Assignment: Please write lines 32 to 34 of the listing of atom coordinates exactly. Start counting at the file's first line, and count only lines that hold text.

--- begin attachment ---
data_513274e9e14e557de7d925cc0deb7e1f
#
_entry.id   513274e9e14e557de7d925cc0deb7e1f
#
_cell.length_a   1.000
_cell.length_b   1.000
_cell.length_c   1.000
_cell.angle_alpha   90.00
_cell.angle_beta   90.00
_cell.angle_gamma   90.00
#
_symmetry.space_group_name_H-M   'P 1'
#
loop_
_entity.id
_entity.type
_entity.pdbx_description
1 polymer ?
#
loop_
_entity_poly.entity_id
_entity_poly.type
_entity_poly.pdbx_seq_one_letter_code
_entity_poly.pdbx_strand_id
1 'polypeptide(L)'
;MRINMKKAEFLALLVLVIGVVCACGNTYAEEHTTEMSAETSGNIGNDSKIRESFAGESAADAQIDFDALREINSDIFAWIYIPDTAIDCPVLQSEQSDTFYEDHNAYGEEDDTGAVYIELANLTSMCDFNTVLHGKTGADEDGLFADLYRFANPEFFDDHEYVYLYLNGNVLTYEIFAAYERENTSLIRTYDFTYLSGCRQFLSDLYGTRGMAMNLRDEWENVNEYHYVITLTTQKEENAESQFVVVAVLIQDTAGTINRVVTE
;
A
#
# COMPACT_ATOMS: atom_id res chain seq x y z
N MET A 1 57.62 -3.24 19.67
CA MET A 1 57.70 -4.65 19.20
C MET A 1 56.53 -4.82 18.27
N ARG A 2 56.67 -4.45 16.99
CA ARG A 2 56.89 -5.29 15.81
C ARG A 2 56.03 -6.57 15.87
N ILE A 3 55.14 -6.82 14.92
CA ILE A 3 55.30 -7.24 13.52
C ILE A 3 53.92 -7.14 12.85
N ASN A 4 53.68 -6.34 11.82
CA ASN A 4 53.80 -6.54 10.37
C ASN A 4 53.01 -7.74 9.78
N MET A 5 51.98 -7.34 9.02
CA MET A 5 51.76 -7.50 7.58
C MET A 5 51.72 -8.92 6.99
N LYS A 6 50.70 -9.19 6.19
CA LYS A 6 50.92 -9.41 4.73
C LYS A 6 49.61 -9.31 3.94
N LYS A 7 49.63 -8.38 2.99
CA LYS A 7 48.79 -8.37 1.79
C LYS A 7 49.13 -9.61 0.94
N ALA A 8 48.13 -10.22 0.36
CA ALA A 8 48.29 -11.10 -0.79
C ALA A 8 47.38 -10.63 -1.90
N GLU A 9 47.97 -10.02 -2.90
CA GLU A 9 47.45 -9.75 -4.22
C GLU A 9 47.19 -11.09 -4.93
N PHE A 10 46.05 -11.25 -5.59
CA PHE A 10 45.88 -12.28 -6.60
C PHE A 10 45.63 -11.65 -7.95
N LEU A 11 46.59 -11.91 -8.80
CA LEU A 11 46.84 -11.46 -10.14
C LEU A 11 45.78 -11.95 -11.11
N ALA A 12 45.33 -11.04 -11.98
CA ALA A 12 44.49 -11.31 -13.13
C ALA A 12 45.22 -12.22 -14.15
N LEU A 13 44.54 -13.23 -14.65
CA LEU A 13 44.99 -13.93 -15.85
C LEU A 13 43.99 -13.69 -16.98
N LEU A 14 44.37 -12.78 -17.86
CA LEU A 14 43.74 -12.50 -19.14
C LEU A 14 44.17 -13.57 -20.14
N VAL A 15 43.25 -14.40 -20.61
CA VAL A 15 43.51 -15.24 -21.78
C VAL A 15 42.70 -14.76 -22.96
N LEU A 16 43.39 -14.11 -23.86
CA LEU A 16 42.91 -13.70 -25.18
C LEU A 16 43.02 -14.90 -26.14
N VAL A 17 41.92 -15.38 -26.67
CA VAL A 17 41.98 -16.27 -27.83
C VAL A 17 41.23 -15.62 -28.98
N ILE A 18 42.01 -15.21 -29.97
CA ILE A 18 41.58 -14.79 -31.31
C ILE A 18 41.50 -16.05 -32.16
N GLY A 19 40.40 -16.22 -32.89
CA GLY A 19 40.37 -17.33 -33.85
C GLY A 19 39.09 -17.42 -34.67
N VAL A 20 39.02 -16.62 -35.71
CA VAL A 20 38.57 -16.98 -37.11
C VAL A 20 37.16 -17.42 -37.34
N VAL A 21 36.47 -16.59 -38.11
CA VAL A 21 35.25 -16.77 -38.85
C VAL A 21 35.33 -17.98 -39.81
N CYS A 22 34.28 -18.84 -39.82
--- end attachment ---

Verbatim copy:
CA MET A 1 57.70 -4.65 19.20
C MET A 1 56.53 -4.82 18.27
N ARG A 2 56.67 -4.45 16.99